African swine fever outbreak explained

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African swine fever continues to affect pigs in China and other Asian nations even as authorities try to halt the spread of the disease.

African swine fever is typically spread through bites by infectious ticks, contact through infected animals, contact with objects containing the virus, or by ingesting the meat of infected animals, according to the European Food Safety Authority.

The disease is spread by the DNA virus of the Asfarviridae family, according to the World Organization for Animal Health.

African swine fever affects only porcine species. Warthogs are naturally resistant to the virus but can expose wild boars to infection.

Domestic pigs can contract the disease through exposure to infected wild boars, to which the disease is endemic.

Symptoms include high fever, redness on the ears, abdomen, legs as well as diarrhea, as stated by the World Organisation for Animal Health.

There currently is no approved vaccine to prevent the spread of the disease among pigs.

Asian countries such as Mongolia, China, North Korea, Laos and Cambodia have all been hit by the virus.

Vietnam has been hit particularly hard, with 10 percent of its herd — some 2.8 million animals — having been culled.

The disease is fatal for pigs. It, however, isn't transmissible to humans.

RUNDOWN SHOWS:
1. How African swine fever is typically spread
2. A pig and the Asfarviridae virus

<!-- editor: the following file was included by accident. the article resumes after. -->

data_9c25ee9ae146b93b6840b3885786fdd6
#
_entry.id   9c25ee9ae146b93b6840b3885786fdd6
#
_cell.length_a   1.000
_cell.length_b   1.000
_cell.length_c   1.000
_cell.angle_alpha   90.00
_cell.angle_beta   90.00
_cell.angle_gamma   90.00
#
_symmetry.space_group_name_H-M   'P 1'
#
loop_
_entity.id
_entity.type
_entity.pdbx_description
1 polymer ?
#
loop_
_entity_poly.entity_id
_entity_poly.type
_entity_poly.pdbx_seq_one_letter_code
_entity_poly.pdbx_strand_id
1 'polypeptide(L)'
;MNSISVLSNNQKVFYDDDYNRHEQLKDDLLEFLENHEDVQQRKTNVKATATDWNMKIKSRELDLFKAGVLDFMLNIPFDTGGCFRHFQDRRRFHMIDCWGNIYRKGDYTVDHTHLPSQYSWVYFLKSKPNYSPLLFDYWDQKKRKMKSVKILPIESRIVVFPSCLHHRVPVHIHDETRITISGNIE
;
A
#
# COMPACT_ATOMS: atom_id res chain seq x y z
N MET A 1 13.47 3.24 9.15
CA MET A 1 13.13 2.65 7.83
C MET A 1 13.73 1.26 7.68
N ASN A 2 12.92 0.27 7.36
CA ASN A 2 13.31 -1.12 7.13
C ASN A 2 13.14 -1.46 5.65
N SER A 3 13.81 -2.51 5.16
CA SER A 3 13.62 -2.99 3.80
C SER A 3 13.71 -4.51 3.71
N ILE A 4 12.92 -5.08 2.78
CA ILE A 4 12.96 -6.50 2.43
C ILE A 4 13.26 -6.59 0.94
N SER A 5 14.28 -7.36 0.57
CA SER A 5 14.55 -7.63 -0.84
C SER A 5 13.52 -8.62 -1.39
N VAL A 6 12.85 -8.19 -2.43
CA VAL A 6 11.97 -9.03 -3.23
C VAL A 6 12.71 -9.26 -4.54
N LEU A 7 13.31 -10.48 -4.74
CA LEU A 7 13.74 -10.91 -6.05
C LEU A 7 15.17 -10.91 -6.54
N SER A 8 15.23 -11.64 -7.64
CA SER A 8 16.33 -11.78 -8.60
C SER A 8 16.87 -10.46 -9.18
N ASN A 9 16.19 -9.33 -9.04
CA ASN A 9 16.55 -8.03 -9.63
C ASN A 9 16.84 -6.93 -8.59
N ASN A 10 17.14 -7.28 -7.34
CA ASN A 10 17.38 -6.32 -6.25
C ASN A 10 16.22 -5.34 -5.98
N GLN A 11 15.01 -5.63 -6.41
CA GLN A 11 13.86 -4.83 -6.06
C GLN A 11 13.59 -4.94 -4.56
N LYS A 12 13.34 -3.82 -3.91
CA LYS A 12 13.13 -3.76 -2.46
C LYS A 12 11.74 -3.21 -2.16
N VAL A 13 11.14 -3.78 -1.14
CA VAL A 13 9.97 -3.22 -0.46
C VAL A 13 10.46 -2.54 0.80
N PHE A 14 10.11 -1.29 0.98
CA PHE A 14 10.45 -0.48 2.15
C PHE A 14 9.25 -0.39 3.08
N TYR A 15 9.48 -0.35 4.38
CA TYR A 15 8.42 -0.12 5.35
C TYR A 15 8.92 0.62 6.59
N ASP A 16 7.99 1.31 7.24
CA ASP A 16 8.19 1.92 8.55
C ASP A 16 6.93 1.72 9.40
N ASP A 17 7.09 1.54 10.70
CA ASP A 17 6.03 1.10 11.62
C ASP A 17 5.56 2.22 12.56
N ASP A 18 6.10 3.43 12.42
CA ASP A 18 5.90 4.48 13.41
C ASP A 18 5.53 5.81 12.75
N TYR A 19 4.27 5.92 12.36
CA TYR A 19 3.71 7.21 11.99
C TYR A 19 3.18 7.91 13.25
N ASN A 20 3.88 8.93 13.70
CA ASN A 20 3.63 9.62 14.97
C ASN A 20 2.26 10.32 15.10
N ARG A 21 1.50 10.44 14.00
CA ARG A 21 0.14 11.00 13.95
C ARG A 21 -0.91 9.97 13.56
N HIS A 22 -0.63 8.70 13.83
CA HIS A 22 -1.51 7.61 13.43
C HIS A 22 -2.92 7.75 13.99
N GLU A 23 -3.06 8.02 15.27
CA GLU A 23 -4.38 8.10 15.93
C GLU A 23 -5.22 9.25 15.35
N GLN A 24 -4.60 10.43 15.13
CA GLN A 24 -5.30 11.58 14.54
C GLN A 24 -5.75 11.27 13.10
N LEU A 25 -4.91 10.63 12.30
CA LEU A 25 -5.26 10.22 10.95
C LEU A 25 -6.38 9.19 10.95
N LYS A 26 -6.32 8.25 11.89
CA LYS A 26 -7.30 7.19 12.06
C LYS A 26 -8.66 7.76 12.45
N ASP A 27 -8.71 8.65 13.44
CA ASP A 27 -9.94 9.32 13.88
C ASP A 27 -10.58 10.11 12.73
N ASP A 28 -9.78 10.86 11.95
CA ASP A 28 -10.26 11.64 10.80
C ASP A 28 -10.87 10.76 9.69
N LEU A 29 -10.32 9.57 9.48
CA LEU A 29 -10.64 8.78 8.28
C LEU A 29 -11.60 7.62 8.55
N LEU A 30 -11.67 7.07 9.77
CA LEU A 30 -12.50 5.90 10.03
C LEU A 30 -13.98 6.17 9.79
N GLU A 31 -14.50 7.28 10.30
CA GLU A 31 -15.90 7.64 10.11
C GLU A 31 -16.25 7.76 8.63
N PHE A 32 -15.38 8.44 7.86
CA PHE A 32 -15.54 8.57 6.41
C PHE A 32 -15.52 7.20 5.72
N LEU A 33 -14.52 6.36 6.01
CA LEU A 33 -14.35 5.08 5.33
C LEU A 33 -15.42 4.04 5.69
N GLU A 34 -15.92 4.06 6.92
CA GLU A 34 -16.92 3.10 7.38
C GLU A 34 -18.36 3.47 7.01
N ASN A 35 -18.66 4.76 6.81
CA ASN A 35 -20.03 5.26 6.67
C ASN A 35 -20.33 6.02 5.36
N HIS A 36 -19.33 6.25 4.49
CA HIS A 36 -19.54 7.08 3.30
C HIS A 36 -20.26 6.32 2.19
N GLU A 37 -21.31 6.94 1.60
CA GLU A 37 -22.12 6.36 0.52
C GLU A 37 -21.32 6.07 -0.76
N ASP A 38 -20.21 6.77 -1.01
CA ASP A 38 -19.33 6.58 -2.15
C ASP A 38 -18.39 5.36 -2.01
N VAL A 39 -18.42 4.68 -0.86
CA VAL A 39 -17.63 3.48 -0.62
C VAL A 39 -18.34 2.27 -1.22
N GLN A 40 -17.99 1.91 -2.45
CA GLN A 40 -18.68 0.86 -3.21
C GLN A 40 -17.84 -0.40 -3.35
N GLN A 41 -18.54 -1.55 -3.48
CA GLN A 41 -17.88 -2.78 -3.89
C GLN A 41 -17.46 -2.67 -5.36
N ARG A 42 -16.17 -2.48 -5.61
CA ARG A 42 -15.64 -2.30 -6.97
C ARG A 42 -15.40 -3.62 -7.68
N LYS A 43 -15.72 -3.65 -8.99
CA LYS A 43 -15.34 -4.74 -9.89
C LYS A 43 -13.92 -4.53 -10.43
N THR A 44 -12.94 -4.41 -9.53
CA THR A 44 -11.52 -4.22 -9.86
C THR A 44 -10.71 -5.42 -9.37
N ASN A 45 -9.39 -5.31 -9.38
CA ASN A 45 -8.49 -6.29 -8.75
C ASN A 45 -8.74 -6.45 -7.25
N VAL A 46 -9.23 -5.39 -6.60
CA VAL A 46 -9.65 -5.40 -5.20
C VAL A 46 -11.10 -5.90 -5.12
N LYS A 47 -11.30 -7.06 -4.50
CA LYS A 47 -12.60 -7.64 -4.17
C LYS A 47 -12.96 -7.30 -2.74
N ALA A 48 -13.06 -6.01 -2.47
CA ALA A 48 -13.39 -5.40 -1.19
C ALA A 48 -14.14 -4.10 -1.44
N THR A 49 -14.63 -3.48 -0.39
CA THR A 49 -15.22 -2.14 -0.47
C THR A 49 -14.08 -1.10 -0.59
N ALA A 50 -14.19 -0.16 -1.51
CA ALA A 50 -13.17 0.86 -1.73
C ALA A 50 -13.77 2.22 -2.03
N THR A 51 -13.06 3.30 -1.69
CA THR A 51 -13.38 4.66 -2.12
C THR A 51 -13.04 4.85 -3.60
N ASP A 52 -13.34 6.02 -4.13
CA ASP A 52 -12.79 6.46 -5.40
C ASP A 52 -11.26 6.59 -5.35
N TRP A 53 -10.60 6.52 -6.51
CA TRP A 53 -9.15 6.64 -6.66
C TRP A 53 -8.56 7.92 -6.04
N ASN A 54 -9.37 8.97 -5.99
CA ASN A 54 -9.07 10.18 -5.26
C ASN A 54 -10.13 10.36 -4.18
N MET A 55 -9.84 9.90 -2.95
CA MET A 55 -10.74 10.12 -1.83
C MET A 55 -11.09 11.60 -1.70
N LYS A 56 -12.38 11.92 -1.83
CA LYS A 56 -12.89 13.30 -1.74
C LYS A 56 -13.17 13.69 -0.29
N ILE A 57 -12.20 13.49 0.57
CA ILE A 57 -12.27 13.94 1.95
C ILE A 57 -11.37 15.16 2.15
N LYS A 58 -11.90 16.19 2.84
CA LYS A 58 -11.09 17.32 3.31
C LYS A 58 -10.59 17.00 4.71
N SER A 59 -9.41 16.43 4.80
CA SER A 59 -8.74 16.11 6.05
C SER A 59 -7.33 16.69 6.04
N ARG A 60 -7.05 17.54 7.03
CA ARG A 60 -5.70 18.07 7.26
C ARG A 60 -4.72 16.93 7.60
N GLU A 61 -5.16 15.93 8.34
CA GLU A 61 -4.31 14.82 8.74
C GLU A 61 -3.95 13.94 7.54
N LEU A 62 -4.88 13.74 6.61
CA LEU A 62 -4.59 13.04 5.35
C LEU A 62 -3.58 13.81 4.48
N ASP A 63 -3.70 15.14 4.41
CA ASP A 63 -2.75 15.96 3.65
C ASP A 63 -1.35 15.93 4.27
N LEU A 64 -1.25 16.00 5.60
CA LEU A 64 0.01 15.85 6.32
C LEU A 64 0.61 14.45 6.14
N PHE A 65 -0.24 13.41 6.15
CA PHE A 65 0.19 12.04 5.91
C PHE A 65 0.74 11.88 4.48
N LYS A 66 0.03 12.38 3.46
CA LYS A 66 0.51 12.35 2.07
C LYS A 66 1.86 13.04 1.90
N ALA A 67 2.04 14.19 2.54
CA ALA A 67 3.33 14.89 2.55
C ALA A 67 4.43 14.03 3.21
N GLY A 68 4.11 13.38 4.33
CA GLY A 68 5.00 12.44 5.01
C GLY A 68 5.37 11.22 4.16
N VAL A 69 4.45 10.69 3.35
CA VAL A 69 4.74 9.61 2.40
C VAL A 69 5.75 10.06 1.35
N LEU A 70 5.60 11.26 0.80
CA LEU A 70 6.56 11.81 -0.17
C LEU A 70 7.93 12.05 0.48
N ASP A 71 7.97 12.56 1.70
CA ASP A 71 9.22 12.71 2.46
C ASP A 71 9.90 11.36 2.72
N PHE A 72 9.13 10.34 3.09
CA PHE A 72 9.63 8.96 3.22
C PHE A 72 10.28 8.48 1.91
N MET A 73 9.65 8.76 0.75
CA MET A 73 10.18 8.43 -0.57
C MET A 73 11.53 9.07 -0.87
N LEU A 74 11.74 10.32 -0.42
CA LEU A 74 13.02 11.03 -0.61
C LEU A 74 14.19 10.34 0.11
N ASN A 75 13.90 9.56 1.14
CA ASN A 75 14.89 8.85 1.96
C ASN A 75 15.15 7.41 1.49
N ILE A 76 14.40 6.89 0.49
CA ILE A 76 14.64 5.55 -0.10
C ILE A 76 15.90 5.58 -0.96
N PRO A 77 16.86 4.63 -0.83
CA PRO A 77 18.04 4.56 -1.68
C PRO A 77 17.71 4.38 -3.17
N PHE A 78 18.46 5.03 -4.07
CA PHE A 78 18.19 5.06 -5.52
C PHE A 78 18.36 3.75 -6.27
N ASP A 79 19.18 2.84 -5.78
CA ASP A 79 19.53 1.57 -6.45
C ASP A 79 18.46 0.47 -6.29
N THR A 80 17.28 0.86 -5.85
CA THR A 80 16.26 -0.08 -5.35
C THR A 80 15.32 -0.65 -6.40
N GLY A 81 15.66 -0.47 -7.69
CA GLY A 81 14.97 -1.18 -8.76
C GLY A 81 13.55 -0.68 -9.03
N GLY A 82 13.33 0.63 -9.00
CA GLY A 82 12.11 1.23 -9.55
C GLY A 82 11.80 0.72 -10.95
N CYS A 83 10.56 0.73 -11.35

3. Which types of swine are resistant to the virus
4. Symptoms of African swine fever
5. There is currently no vaccine
6. East Asian countries currently hit by the virus

VOICEOVER (in English):
"African swine fever is typically spread through bites by infectious ticks, contact through infected animals, contact with objects containing the virus, or by ingesting the meat of infected animals, according to the European Food Safety Authority."

"The disease is spread by the DNA virus of the Asfarviridae family, according to the World Organization for Animal Health."

"African swine fever affects only porcine species. Warthogs are naturally resistant to the virus but can expose wild boars to infection."

"Domestic pigs can contract the disease through exposure to infected wild boars, to which the disease is endemic."

"Symptoms include high fever, redness on the ears, abdomen, legs as well as diarrhea, as stated by the World Organisation for Animal Health."

"There currently is no approved vaccine to prevent the spread of the disease among pigs."

"Asian countries such as Mongolia, China, North Korea, Laos and Cambodia have all been hit by the virus."

"Vietnam has been the hardest hit, with 10 percent of its herd — some 2.8 million animals — having been culled."

SOURCES: Food and Agriculture Organization of the United Nations, Reuters, Channel News Asia, World Organization for Animal Health,
http://www.fao.org/ag/againfo/programmes/en/empres/ASF/situation_update.html
https://graphics.reuters.com/CHINA-SWINEFEVER-FARMERS/010090DR0KM/index.html
https://www.reuters.com/article/us-china-swinefever-production-insight/swine-fever-toll-in-china-may-be-twice-as-high-as-reported-industry-insiders-say-idUSKCN1TV017
https://www.channelnewsasia.com/news/singapore/is-african-swine-fever-contagious-facts-asf-disease-asia-11663544
http://www.oie.int/en/animal-health-in-the-world/animal-diseases/african-swine-fever/